The words fingered into the dust of the battered little Renault van in front of my taxi in from the airport suggested this was going to be a very different place from Algiers. Not that I go around looking for differences. In fact the reverse is true. But “Lord of the Rings” above an exhaust belching smoke was as fine an indicator as any that this would be a different city.
On the surface it is less French though of course that pedigree is in your face all the time. But it’s more crass commercial, and reflects a wider European and African influence. It seems it can’t quite make up its mind as to what it is. There are streets out in the suburbs that are not unlike some I walked in Riyadh, reflecting the desire for Western branded luxury, whether that is in the cars that are driven or the shops promoting top end goods, though unlike Riyadh they retain the sexcentric advertising. Saudi can be, no it is, a country of extremes but I never minded their focus on modesty, even if it was token in so many respects.
It is of course a city that has been in the public mind and imagination forever – well, at least since 1942 – so there is a plague on you as you walk the streets. The usual watch touts, desperate eyed carpet salesmen, leather jacketed men that run off any number of “hellos” in as many languages as they can muster ( I speak none of them of course – one persistent fellow tried ‘Are you Greek?, Italian? Portuguese? Russian? English? German? French? and Bulgarian? (really?) to the look of non comprehension on my face) as they try and lure you into their little shops of shoes and knock off jeans and sports attire and so on and so on. But we all know them well and they are not altogether unexpected. Algerians, not used to any tourist traffic at all, allow you to swim through them to the point where I almost felt like a local for all the attention I didn’t receive. And that is a blessing. You feel as if you are seeing the real town.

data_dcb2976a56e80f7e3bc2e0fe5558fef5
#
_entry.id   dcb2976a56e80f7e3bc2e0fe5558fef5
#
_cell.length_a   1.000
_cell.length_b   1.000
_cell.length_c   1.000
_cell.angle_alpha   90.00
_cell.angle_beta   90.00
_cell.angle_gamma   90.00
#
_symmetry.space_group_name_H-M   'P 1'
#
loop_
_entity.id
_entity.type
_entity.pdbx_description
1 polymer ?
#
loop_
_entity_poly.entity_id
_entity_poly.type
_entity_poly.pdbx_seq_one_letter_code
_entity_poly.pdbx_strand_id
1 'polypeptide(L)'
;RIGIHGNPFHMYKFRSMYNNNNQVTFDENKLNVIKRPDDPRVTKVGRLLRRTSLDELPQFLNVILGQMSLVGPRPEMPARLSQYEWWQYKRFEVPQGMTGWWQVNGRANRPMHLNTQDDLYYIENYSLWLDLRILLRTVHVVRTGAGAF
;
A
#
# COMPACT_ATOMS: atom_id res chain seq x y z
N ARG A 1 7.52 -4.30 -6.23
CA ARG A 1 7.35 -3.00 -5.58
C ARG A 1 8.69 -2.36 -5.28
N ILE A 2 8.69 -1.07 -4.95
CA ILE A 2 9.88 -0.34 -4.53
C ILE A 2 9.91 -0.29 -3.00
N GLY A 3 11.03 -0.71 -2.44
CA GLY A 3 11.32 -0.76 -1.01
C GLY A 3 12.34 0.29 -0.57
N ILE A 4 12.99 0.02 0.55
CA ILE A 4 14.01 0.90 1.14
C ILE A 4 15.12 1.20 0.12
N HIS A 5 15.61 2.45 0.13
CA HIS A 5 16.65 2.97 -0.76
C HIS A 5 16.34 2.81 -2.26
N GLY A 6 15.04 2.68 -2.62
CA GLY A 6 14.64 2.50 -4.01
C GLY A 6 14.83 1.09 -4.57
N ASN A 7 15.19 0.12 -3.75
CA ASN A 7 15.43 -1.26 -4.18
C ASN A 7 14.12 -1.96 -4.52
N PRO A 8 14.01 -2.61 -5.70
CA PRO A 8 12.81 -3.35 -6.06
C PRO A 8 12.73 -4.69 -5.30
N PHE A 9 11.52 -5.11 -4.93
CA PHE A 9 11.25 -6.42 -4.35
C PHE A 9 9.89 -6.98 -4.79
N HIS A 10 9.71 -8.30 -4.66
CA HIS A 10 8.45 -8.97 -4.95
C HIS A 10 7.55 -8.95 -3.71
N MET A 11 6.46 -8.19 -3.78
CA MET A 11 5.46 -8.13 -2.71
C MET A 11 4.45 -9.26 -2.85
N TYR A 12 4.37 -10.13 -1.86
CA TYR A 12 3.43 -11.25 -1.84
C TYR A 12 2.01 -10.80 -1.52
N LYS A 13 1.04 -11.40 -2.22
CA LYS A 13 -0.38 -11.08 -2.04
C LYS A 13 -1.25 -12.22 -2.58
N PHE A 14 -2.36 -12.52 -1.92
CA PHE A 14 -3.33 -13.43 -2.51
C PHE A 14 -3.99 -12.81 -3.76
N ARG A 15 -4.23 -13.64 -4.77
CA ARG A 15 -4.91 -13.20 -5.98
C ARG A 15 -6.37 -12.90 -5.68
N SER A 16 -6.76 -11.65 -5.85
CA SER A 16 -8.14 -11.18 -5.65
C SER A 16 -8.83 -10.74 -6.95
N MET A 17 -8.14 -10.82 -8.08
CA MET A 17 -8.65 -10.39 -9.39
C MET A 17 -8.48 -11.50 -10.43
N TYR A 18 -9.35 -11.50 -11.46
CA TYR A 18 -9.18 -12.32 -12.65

If you push deep into the Medina you get a similar feeling. Sure you are a little unexpected, but the deeper you go the more the locals just let you swim among them. Get past the first three or four layers of lanes and you find yourself away from the stalls set up to sell to tourists and lost among the markets which support the local community. And here there is a great and inspiring humanity that seethes and pulses with life. I am reminded of the Muslim Quarter in Xian. Go so far down into that place and the residents just accept you are there, don’t press you for anything and allow you watch, and to even participate. The Casbah has a similar quality. It’s people living their lives out in front of you. Children recite the alphabet, their chorusing voices lifting out of a closed off classroom somewhere. A trio of cats sit and attentively watch the butcher on the other side of their tiny lane. So close they can taste it. A toddler picks up scraps of noodles from out of the dirt – a passing matron under her hijab scolds him and he spits it out before she waddles on. Handfuls of shrimp are baled out of a small cart and loaded into the bags of elderly women who seem excited at the catch. A teenage girl haggles a bundle of mint then buys some cardoman. A woman sells apples by the half – all cored for you but looking a bit shabby for the handling. Olives by the small mountain, garlic by the usual bag, potatoes and tomatos, pumpkin and cabbage, ox tongues, live chickens chopped into buffalo wings in front of you (it’s a peculiarly American magic that) lemons and lime, oranges and of course mandarins by the truck load. The sun is warm on my back and the lane is alive and bustling and the best I can describe it is like a beehive. That’s it. A beehive that is never ceasing busy, alive in its own warmth and giving off a background hum of life and vibrancy. I stop in a doorway and listen and hear the hum of the place.